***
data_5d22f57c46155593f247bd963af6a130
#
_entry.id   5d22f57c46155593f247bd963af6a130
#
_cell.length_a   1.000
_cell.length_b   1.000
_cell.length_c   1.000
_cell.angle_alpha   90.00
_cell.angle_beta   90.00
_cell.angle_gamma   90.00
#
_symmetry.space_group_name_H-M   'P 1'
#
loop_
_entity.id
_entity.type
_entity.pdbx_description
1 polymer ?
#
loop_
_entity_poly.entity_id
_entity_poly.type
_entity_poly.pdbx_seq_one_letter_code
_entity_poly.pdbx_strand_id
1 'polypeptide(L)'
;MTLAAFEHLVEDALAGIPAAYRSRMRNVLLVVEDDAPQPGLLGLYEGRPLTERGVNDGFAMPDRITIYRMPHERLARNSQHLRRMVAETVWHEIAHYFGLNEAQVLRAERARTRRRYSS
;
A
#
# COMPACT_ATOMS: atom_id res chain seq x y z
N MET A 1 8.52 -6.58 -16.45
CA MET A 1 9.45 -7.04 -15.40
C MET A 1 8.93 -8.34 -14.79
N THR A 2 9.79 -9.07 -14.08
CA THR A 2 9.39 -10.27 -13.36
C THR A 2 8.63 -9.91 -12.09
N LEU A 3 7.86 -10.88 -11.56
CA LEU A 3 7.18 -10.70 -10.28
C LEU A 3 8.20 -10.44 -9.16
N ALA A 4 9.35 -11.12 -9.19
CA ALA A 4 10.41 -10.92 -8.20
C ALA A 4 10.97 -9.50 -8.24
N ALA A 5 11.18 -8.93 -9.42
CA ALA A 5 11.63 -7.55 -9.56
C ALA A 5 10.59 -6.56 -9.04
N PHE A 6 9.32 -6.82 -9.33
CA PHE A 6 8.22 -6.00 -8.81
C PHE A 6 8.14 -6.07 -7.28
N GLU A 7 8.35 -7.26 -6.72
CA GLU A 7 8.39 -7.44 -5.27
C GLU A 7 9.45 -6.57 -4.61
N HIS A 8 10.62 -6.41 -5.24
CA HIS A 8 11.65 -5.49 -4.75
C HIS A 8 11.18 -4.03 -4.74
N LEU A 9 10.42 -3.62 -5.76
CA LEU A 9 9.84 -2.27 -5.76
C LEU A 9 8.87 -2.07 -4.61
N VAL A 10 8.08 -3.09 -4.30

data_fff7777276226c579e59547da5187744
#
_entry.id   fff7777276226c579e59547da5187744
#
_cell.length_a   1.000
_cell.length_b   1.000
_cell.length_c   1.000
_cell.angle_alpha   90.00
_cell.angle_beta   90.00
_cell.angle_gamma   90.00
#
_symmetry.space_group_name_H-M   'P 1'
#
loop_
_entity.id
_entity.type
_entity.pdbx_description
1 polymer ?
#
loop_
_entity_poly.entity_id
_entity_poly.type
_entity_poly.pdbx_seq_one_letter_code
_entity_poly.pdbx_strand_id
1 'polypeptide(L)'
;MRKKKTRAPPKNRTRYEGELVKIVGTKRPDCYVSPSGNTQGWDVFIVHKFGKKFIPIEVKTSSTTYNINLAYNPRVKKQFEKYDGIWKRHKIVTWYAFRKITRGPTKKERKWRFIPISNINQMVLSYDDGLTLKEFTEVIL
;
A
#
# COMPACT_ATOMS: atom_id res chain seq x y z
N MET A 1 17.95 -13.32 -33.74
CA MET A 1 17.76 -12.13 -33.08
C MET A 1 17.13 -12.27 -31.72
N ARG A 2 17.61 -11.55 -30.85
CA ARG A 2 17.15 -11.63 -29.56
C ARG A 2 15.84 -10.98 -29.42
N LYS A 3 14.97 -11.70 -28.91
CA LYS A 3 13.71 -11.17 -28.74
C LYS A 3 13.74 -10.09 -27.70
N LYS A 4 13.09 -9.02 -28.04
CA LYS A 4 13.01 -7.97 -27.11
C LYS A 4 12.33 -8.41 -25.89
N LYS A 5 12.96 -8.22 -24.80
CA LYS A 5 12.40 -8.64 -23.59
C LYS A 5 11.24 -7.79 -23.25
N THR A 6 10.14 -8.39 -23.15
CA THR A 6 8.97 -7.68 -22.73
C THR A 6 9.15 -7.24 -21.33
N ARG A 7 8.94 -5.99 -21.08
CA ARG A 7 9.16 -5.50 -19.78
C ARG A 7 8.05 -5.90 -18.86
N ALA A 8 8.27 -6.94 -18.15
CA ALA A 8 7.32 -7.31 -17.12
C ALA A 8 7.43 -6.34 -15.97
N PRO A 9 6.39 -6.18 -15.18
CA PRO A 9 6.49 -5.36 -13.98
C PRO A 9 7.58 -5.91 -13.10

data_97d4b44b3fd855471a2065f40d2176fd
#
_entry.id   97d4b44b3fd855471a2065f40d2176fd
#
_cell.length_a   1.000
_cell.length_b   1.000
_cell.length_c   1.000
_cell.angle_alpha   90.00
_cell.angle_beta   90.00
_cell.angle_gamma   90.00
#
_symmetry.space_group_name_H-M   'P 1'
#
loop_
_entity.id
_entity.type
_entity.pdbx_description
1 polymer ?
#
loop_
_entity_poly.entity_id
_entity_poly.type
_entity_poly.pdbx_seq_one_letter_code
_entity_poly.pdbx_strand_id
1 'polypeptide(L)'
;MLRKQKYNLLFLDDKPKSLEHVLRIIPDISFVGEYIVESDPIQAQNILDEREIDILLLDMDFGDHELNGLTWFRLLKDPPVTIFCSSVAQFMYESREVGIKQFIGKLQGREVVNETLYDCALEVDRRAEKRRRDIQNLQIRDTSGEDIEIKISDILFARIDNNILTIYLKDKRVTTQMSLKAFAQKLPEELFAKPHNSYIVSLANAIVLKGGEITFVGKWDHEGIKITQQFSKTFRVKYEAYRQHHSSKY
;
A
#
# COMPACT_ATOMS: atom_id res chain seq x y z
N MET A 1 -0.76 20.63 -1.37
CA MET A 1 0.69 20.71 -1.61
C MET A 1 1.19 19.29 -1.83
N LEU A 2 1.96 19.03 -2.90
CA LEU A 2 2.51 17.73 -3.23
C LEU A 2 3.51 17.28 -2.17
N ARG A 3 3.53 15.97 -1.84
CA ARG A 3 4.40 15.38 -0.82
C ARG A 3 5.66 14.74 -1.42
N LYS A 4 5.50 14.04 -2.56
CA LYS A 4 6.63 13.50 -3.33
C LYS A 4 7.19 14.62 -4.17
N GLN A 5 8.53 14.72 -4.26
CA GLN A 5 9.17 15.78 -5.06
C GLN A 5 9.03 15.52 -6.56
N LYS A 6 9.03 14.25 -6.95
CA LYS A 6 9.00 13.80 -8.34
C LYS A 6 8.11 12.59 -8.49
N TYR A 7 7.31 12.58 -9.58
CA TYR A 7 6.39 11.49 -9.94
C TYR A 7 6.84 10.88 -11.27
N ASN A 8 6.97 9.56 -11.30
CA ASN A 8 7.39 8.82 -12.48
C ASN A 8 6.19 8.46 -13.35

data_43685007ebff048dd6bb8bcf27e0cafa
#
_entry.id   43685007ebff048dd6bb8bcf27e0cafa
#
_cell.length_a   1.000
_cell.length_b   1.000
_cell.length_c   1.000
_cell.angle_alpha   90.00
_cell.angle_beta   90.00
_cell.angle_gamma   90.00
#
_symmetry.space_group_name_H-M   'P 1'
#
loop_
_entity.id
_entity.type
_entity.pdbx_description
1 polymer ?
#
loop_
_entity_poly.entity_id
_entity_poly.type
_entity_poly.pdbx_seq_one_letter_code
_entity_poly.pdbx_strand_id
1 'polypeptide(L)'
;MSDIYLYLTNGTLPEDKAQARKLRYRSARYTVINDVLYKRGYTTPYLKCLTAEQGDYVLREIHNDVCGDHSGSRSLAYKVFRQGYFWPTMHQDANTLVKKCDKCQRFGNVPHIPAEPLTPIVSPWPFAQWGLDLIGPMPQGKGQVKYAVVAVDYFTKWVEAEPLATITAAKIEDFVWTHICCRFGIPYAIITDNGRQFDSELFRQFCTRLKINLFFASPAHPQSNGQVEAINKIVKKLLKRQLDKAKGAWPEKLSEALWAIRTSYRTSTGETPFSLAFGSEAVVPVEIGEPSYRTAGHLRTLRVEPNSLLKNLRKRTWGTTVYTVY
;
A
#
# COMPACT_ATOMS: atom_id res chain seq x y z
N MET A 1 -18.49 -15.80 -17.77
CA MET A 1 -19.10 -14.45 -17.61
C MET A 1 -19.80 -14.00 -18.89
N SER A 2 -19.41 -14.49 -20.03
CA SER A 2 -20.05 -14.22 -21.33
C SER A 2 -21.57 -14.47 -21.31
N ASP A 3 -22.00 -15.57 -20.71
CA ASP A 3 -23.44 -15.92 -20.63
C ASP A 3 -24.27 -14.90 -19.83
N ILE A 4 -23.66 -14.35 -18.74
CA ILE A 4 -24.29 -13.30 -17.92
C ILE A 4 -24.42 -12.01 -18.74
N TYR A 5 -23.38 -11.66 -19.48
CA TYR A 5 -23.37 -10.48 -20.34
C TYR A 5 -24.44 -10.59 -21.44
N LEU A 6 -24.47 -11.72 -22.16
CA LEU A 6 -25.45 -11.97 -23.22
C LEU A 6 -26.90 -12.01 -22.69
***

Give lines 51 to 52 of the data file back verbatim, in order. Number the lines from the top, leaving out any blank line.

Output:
C GLU A 7 9.45 -6.57 -4.61
N HIS A 8 10.62 -6.41 -5.24